This film is very small with an average-sized ensemble that we bounce around and meet from time to time. Bogdanovich’s description of shooting the film shows that this project was pretty jerry-rigged and that it worked as well as it did showed the man still got it. You wonder in the fact that the film was done in the post-Heaven’s Gate period of film directing that any excess Bogdanovich could get with this movie fell by the waist-side as Heaven’s Gate, even unfinished, was already declared a disaster and that no director, no matter how rewarded or gifted, could get away with that any more. Still, what makes the on-location shooting of They All Laughed feel more authentic and truly a part of the time period is that there is no real excess in shooting the atypical locales and postcard shots. Even the glamorous Audrey Hepburn can only be seen at a toy store and unremarkable restaurant that I am sure were a big deal to the natives than say, as your outsider tourist spot. The only time I really think Bogdanovich really created his own little world that does not really exist is the fact that country music is super popular in this film and the country music club scenes that showcase the Christy character work more as a device in theory than in practice. In the era of Studio 54, I really do not think that Dolly Parton herself could work up a New York crowd like this film shows. Bogdanovich admitted he wanted jazz but thought it would be too obvious, damn that Woody Allen, and not realistic considering he doubt a jazz artist would be played on the radio with any fan fare. Still, he could not do rock? Or did the idea of Ben Gazzara initially being with a rock star be an even sillier scenario?
The actors from John Ritter (wearing glasses that makes him practically a Bogdanovich stand-in) down to the not quite professionals of models turn actresses with Dorothy Stratten and Patty Hansen are all very affable and watchable. Gazzara and Hepburn, who had ended a very real-life extra-marital affair while filming this, give off an air of sadness each resigned to this tryst, the on-screen one, not going to last. You really cannot say anybody is a bad person in this film despite the fact the couples in the film are switching and still maintaining good relations with each other, which goes back to its source material in La Ronde that somehow did not get lost in translation as it made its way to the land of American puritanism. This may also speak to the fact that Bogdanovich had a crush on nearly every actress in the film, including being in a relationship to Dorothy Stratten (before her tragic murder at the hands of her husband), which he openly admits to and you can tell despite the film never really becoming navel-gazing.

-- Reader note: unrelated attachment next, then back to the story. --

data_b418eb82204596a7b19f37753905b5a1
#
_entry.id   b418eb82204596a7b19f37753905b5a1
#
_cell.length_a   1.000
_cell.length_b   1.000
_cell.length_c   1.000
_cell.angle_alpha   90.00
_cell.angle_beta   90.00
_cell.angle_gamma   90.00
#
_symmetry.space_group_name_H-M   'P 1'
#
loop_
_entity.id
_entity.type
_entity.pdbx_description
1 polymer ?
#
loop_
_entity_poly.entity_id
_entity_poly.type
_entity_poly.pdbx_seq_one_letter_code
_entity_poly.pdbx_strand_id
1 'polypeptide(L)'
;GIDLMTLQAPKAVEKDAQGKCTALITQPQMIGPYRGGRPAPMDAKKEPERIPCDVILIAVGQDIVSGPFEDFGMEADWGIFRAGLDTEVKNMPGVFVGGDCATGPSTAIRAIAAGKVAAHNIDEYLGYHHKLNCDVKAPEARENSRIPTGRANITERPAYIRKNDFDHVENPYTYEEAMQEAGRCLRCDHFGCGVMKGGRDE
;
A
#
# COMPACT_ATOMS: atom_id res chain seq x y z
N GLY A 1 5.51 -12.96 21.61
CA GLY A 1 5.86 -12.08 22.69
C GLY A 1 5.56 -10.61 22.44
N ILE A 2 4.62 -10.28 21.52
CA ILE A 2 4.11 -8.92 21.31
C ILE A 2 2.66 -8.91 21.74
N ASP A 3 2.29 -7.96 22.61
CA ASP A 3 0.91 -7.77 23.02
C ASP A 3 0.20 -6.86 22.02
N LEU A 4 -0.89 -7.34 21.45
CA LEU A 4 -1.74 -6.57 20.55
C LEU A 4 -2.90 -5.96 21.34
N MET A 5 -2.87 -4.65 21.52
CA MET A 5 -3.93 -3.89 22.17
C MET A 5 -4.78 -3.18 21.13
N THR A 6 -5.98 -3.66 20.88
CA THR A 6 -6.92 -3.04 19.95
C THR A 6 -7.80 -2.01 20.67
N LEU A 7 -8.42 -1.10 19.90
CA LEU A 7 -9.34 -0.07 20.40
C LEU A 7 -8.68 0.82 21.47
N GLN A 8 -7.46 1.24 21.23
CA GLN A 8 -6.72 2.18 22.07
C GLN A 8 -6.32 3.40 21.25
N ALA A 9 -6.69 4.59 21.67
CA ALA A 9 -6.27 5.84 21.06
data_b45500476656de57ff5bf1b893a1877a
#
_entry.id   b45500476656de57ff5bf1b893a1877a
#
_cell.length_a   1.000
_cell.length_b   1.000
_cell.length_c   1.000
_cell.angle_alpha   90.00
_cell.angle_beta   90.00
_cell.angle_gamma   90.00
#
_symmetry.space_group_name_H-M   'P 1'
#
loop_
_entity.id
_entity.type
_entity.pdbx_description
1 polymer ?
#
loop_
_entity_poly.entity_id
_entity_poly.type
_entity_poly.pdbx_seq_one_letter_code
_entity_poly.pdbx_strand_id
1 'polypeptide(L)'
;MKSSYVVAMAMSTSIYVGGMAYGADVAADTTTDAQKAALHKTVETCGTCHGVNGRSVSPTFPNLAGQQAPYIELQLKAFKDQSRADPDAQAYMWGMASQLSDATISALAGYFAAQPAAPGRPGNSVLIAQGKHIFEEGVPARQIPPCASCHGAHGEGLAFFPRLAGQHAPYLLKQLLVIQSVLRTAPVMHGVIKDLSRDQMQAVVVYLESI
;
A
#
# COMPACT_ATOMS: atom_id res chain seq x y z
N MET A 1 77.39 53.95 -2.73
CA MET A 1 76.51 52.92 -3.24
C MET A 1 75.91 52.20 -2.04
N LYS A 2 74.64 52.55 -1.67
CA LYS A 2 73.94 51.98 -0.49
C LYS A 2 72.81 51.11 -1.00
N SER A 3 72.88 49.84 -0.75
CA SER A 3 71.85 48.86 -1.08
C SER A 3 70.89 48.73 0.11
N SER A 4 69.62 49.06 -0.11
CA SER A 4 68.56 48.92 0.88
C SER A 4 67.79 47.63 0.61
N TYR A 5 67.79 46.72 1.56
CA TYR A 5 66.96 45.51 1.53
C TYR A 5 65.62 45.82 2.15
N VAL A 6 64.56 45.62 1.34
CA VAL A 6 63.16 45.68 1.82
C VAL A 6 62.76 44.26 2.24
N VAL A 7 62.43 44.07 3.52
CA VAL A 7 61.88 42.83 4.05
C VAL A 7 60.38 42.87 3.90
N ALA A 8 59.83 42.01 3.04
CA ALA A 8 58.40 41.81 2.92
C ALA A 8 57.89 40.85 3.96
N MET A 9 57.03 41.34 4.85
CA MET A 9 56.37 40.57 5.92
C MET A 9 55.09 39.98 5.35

My own issue with the film is that Colleen Camp chews up the scenery and is so transparent in her performance, so clearly acting. I do not see how the Gazzara or Ritter characters could even be in a somewhat short-term relationship with her. She is just so over-the-top. Yes, she is a fine singer but I never really cared for her character and her re-appearances in the film just drove me to want to see Stratten and Hepburn more. The fact that her performance is so loud really feels more out of place when Bogdanovich himself loved the scenes of just silence and gestures, which I assume includes that lovely exchange between Stratten and Ritter at a department store where she lets him get his opinion of what looks good on her by a head-shake.
They All Laughed is a pretty honest if perhaps unusual kind of American romantic comedy in that monogamy does not really seem to exist until most of the characters appear to be with the right person at the end. It does not have too much of the stated class component of La Ronde but nobody feels too small or big in the universe as the film portrays. It could be because this intimacy and equality is due in large part for this film being a rather small Bogdanovich film. Good film, but small with its own set of charms.